Kirkjufell mountain in the west of Iceland
Hikes in Iceland
The 10 most beautiful hikes in Iceland
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Iceland's most famous hiking trail: Laugavegur
On the Laugavegur you often feel like on another planet. The rhyolite mountains around Landmannalaugar glow in almost unreal colors, from rich yellow and ocher to deep red and shimmering blue. In between are white snowfields, black lava rock and hills covered with light green moss.
The long distance hiking trail Laugavegur starts here and leads on 4 day stages through the breathtaking Icelandic highlands to the south. Highlights along the way include colorful mountains, the beautifully situated Lake Álftavatn, many steaming hot springs and the glacial rivers, which in some places have to be forded for lack of a bridge. For accommodation along Laugavegur you can choose between small cabins (reservation is mandatory!) or your own tent. In Landmannalaugar you can even bathe in a hot spring.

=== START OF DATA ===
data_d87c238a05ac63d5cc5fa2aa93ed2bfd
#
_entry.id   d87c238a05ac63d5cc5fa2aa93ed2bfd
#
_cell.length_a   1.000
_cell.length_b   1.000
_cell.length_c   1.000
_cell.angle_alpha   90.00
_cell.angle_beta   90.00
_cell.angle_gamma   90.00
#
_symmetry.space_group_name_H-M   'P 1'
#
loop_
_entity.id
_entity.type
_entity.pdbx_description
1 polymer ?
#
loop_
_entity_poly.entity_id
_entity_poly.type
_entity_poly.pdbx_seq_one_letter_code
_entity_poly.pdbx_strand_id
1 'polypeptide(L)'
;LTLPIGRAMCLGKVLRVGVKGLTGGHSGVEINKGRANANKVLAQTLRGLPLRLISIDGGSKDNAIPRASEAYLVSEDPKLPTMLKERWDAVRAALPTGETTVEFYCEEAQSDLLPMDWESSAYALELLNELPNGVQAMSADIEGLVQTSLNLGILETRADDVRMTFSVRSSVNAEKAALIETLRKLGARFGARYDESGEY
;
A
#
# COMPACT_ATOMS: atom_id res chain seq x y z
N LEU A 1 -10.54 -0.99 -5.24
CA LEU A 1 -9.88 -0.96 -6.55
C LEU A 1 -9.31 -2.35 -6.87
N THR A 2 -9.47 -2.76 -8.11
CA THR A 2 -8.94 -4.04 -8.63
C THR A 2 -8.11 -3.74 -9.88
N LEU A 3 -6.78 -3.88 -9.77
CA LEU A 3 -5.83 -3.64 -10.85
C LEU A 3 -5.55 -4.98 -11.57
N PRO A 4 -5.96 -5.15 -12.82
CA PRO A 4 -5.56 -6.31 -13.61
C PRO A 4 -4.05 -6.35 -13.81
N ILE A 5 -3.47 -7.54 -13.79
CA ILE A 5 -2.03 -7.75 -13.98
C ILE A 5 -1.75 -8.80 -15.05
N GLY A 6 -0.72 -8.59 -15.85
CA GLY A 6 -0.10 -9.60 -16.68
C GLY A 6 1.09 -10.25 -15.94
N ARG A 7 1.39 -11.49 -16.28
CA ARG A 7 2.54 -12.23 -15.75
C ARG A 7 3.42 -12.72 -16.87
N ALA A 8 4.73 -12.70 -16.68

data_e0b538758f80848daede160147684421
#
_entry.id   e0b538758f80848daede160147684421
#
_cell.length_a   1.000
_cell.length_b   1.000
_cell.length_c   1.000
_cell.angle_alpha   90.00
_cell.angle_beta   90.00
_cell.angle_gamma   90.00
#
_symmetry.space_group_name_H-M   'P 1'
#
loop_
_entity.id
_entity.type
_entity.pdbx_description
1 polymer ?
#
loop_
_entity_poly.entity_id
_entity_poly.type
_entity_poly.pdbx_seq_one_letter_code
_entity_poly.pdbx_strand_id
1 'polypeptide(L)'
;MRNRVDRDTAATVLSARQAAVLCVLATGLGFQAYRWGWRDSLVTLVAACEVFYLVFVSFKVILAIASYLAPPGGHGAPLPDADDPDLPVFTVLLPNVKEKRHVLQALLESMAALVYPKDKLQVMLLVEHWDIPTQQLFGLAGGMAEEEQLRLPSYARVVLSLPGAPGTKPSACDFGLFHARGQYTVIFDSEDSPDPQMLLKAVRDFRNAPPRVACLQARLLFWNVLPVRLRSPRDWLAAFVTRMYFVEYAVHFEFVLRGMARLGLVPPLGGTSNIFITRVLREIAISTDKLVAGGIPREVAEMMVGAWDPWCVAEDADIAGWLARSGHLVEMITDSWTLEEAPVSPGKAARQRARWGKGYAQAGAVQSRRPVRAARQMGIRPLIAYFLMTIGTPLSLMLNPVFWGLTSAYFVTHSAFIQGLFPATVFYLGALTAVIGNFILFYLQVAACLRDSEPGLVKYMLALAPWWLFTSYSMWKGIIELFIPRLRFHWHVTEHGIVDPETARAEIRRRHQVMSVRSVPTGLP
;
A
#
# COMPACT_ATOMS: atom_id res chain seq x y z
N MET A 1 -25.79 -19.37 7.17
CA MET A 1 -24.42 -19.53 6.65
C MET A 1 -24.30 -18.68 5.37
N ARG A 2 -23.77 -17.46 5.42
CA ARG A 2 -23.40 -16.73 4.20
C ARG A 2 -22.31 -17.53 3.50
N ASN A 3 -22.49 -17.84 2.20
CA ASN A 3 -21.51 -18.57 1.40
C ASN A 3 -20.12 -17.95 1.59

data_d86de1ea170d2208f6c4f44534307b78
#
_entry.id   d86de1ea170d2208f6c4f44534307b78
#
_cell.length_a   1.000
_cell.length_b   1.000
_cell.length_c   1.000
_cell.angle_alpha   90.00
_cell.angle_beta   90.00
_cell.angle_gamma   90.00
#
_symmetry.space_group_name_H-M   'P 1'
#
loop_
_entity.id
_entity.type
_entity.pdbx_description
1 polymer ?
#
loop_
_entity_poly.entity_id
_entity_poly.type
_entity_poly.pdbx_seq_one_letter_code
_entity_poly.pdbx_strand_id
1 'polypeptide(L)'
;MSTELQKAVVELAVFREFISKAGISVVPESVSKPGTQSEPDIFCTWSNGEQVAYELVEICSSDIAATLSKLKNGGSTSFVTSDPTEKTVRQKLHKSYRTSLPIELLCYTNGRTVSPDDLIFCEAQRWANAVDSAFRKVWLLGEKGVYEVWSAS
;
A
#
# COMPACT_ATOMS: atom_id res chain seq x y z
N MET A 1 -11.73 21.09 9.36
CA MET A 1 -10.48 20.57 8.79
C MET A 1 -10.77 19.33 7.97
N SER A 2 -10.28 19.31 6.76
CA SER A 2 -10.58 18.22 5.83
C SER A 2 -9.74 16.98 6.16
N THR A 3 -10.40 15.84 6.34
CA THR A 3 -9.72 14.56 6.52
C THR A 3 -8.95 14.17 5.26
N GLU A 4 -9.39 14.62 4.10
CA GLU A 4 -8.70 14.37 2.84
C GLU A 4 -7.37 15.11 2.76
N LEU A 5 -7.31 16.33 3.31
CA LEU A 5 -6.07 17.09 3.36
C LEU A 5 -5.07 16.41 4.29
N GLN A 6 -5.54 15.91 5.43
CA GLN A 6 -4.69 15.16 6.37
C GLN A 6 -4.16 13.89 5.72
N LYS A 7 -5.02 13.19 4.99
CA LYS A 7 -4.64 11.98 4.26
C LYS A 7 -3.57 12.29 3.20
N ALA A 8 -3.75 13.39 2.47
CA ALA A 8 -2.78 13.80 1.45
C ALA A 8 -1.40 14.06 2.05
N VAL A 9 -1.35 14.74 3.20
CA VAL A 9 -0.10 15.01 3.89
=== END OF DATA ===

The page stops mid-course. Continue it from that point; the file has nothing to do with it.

If you want, you can extend the Laugavegur by 1-2 days and hike over the Fimmvörðuháls to the famous waterfall Skógafoss.
This spectacular multi-day tour takes you about 80 km through nearly the entire range of Icelandic primeval landscapes.
The most beautiful hikes around Iceland's "Golden Circle"
In the hinterland of the capital Reykjavík are some of Iceland's most important sights: Geysir, Gullfoss and Thingvellir are resounding names for Iceland travelers. On the "Golden Circle" route, it is possible to do all three in a single day - from Reykjavík also on an organized bus tour, if you feel comfortable in a group. If you prefer to explore the Golden Circle individually, you can go to Geysir and Gullfoss Waterfall early in the morning or in the evening. In between, there is time for a hike - for example in Þingvellir National Park or to the hot geothermal springs in Reykjadalur. The mountains to the southwest of Lake Þingvallavatn are crisscrossed by several worthwhile hiking trails that are easily accessible from Reykjavík.
Once in a lifetime you should see it: Goðafoss, which means "Gods' Fall" in Icelandic. Here the water drops only about 11 meters into the depth, but with a width of almost 160 meters it is still one of the most beautiful waterfalls in the country. A short hiking trail leads from the parking lot on both sides of the river to the lookouts with the best view of the natural spectacle.